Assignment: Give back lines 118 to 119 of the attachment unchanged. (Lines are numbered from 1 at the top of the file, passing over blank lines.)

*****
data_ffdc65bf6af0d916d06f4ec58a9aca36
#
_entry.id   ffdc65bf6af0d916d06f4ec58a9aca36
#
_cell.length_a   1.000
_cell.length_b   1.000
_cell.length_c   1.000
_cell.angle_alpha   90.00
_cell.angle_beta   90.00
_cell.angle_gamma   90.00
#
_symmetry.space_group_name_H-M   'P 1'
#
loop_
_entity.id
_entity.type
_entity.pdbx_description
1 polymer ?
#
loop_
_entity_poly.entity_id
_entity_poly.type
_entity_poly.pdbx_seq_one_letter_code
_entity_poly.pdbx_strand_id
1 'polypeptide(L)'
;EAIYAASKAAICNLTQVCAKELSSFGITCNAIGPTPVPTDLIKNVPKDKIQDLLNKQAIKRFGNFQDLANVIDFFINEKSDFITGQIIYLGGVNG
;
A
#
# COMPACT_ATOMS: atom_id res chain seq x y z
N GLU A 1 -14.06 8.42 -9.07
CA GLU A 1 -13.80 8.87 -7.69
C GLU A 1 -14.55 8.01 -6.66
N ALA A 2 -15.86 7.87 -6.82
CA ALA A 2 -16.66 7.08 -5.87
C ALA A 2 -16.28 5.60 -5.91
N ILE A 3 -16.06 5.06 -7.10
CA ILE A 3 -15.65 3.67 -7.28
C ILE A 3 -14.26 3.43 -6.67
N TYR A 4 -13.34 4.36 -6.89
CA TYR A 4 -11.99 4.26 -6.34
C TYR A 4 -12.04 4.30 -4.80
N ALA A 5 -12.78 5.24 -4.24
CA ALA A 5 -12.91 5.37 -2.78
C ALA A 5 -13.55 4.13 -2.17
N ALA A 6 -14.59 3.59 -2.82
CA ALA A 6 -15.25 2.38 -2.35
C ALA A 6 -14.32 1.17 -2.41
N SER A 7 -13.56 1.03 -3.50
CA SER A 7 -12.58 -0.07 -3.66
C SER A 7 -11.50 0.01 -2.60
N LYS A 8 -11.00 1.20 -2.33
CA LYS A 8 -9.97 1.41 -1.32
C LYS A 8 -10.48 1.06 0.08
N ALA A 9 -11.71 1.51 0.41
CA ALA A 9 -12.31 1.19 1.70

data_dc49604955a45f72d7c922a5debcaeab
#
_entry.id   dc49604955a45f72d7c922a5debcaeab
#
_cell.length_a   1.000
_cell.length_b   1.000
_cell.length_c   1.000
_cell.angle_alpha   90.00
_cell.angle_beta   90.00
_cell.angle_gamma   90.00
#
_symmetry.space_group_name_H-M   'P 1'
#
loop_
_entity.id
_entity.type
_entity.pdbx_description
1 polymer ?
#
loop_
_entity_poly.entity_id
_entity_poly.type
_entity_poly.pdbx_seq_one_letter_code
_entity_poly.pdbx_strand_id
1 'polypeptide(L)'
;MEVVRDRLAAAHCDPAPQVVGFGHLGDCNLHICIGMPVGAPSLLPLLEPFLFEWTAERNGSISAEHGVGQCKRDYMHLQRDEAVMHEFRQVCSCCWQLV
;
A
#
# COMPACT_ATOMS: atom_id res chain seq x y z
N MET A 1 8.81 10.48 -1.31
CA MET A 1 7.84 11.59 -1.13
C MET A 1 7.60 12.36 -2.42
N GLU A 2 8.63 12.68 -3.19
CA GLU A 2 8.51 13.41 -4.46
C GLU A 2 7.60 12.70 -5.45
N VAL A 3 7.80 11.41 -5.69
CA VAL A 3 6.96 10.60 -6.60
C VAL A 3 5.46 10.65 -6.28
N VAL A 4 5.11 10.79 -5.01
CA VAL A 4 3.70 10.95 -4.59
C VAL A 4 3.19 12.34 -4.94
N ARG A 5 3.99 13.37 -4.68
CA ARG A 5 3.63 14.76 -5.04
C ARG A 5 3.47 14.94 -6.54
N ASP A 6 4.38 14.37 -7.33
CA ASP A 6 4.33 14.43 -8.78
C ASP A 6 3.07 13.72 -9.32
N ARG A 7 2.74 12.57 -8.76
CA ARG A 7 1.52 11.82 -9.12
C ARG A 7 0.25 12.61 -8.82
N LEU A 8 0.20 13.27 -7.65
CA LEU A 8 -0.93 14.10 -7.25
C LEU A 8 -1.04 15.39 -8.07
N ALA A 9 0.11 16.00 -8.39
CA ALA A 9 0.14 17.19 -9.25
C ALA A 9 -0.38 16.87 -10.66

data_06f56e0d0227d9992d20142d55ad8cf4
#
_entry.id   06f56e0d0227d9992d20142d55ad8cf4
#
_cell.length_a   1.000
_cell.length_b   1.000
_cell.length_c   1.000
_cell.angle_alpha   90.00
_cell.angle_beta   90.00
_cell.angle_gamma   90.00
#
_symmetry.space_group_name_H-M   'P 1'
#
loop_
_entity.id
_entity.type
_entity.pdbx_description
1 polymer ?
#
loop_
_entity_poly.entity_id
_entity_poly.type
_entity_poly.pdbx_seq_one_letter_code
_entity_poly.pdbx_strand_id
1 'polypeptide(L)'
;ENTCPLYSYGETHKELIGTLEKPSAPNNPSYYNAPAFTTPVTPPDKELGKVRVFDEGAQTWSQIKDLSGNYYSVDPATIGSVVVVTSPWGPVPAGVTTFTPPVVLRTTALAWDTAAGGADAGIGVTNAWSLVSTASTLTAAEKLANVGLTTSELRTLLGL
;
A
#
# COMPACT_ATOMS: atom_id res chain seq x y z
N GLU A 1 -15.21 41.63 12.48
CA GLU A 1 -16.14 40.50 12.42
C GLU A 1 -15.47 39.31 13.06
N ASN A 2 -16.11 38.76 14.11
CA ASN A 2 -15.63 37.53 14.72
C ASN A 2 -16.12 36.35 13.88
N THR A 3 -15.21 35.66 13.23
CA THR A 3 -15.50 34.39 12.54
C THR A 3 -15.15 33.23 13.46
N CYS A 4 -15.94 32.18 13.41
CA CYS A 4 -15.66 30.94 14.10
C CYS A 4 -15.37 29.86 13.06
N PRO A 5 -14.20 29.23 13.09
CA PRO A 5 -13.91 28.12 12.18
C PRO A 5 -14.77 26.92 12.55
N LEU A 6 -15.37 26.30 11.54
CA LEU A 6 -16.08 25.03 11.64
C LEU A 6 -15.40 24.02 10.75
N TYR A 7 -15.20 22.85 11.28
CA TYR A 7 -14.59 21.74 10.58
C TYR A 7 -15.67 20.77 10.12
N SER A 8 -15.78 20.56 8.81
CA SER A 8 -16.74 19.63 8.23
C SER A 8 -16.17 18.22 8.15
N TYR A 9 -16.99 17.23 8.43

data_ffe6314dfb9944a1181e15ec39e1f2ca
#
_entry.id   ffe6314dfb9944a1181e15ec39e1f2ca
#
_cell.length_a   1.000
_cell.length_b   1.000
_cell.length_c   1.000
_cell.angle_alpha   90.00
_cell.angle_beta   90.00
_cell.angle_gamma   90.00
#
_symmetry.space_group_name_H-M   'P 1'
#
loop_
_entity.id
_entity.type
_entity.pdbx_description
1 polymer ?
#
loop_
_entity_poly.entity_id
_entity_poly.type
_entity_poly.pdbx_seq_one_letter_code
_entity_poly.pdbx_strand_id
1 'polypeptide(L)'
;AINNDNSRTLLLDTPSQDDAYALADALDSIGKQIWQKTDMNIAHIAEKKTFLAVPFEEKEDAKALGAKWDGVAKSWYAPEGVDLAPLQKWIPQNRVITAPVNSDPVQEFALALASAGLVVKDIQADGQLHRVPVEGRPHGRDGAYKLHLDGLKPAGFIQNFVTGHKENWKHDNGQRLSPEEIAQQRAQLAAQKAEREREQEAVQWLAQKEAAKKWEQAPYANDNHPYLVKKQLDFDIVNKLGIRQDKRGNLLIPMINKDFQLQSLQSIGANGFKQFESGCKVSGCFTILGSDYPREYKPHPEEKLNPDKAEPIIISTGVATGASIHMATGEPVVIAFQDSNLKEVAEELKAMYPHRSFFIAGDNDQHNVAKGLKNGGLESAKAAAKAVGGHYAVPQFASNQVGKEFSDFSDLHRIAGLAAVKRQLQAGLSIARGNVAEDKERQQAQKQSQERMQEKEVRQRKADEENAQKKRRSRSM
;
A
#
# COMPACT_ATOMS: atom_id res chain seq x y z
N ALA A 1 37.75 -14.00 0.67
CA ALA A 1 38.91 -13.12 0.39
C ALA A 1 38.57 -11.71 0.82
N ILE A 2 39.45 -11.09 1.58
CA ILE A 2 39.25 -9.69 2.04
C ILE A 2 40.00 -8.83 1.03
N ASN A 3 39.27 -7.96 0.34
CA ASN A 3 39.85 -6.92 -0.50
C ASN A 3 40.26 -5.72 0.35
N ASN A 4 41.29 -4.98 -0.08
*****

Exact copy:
_cell.length_a   1.000
_cell.length_b   1.000